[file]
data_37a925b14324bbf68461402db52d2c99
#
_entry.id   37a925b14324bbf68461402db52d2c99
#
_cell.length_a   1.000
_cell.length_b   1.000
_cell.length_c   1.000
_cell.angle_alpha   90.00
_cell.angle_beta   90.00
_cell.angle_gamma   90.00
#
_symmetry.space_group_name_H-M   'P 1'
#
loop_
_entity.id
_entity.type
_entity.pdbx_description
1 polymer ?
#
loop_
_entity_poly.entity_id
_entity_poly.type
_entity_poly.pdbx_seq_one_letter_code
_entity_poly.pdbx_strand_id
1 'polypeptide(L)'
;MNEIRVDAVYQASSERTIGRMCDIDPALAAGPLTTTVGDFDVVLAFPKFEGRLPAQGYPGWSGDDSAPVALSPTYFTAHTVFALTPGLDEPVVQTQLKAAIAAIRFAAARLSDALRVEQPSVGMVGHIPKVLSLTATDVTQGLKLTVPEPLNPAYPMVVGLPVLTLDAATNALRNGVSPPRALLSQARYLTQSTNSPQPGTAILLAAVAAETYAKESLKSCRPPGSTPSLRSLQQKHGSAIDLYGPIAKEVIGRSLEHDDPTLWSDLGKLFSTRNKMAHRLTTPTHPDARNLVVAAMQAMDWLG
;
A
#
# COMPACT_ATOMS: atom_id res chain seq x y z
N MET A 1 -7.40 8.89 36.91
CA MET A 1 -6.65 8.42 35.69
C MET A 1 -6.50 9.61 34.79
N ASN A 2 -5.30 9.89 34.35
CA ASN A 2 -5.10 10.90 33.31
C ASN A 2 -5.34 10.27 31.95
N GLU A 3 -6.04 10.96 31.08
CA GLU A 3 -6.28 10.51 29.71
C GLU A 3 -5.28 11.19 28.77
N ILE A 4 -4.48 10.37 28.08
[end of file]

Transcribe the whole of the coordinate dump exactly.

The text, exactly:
data_37a925b14324bbf68461402db52d2c99
#
_entry.id   37a925b14324bbf68461402db52d2c99
#
_cell.length_a   1.000
_cell.length_b   1.000
_cell.length_c   1.000
_cell.angle_alpha   90.00
_cell.angle_beta   90.00
_cell.angle_gamma   90.00
#
_symmetry.space_group_name_H-M   'P 1'
#
loop_
_entity.id
_entity.type
_entity.pdbx_description
1 polymer ?
#
loop_
_entity_poly.entity_id
_entity_poly.type
_entity_poly.pdbx_seq_one_letter_code
_entity_poly.pdbx_strand_id
1 'polypeptide(L)'
;MNEIRVDAVYQASSERTIGRMCDIDPALAAGPLTTTVGDFDVVLAFPKFEGRLPAQGYPGWSGDDSAPVALSPTYFTAHTVFALTPGLDEPVVQTQLKAAIAAIRFAAARLSDALRVEQPSVGMVGHIPKVLSLTATDVTQGLKLTVPEPLNPAYPMVVGLPVLTLDAATNALRNGVSPPRALLSQARYLTQSTNSPQPGTAILLAAVAAETYAKESLKSCRPPGSTPSLRSLQQKHGSAIDLYGPIAKEVIGRSLEHDDPTLWSDLGKLFSTRNKMAHRLTTPTHPDARNLVVAAMQAMDWLG
;
A
#
# COMPACT_ATOMS: atom_id res chain seq x y z
N MET A 1 -7.40 8.89 36.91
CA MET A 1 -6.65 8.42 35.69
C MET A 1 -6.50 9.61 34.79
N ASN A 2 -5.30 9.89 34.35
CA ASN A 2 -5.10 10.90 33.31
C ASN A 2 -5.34 10.27 31.95
N GLU A 3 -6.04 10.96 31.08
CA GLU A 3 -6.28 10.51 29.71
C GLU A 3 -5.28 11.19 28.77
N ILE A 4 -4.48 10.37 28.08